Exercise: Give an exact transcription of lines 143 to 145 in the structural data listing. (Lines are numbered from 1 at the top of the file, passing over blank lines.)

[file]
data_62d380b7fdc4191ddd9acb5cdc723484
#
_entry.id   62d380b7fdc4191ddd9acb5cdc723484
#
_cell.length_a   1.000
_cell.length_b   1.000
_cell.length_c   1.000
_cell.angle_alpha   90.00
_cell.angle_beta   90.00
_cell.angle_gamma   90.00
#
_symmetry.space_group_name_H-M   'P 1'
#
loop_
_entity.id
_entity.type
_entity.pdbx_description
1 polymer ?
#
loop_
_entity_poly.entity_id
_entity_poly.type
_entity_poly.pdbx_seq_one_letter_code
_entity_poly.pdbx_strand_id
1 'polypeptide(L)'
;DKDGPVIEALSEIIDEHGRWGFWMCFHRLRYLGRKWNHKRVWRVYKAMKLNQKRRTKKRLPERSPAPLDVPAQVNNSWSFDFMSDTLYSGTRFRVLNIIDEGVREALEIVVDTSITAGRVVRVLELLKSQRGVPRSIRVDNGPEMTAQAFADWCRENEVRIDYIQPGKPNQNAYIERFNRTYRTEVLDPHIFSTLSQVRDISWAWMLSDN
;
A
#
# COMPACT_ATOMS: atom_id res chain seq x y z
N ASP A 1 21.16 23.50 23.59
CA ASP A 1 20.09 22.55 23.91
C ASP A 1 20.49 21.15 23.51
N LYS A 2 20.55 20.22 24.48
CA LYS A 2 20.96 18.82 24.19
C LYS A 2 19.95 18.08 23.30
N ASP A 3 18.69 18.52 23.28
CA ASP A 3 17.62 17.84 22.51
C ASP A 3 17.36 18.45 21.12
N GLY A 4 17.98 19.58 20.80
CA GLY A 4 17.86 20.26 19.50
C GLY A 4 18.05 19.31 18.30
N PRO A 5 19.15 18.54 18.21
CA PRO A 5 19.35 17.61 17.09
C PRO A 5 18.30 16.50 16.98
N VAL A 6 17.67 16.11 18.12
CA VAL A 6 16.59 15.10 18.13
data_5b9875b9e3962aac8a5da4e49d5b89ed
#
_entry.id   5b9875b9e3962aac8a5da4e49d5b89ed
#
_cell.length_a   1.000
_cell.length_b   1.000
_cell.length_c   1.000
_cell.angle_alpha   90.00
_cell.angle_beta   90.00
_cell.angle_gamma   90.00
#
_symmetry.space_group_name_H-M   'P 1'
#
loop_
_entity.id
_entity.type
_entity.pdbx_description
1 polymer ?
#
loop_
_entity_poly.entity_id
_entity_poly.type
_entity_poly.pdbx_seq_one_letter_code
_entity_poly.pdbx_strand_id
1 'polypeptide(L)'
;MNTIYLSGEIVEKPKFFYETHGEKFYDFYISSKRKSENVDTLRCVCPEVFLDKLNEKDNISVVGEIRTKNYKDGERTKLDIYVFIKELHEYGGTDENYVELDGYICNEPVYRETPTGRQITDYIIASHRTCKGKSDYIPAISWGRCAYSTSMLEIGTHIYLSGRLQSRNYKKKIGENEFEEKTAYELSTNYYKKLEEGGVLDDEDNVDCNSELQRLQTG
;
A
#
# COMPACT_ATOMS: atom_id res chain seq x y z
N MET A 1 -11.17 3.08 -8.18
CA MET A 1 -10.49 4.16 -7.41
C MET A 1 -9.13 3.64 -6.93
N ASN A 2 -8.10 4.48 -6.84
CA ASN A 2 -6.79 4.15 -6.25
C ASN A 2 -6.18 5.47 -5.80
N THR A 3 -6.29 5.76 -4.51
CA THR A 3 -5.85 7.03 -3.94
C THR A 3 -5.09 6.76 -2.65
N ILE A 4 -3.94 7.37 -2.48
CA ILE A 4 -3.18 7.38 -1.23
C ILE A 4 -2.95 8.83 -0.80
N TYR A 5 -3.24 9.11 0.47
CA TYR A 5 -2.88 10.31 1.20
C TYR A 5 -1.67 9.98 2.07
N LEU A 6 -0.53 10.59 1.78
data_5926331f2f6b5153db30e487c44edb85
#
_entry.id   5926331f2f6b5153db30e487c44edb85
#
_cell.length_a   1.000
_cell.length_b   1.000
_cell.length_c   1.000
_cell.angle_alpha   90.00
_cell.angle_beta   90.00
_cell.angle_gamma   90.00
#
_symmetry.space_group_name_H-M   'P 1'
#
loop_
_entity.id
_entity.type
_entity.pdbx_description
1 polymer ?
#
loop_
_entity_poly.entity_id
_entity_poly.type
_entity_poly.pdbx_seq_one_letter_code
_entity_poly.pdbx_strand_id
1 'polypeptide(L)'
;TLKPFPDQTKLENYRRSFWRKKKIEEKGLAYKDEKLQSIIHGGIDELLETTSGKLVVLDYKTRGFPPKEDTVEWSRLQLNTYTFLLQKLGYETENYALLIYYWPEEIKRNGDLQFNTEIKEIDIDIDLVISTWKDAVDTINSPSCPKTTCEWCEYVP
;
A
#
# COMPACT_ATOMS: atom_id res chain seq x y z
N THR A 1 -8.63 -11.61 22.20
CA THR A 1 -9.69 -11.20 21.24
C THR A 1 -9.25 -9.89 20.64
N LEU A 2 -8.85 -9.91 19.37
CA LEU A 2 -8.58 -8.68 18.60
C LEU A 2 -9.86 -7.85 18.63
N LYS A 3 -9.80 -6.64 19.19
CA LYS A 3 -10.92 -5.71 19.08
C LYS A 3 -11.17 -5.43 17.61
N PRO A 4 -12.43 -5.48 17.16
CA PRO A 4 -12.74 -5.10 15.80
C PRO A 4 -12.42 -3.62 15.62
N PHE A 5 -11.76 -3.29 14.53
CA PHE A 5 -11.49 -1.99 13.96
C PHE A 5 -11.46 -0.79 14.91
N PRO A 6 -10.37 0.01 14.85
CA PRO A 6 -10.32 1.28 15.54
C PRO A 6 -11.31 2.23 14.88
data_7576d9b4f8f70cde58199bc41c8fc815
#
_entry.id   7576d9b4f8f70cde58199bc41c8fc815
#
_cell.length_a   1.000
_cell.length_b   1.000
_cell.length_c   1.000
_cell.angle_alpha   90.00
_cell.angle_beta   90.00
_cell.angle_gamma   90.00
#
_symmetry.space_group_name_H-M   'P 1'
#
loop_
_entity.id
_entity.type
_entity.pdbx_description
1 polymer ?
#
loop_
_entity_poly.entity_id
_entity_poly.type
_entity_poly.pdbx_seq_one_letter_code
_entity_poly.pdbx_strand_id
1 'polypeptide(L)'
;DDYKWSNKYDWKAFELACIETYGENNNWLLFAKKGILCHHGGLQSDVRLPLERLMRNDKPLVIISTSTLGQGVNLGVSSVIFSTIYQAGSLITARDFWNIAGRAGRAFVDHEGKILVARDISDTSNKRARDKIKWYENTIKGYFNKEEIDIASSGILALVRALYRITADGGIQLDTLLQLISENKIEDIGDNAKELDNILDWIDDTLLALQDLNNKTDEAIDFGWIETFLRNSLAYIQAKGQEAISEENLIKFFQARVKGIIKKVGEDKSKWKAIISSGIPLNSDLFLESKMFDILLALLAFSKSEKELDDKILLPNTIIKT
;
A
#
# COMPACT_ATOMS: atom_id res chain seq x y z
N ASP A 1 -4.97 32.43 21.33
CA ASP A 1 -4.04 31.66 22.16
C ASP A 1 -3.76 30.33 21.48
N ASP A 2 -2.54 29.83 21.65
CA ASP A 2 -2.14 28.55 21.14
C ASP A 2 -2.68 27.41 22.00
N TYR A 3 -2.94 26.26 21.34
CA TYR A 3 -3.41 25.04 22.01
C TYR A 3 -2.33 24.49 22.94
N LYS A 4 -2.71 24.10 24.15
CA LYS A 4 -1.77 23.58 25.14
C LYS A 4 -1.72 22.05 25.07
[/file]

#
_entry.id   7576d9b4f8f70cde58199bc41c8fc815
#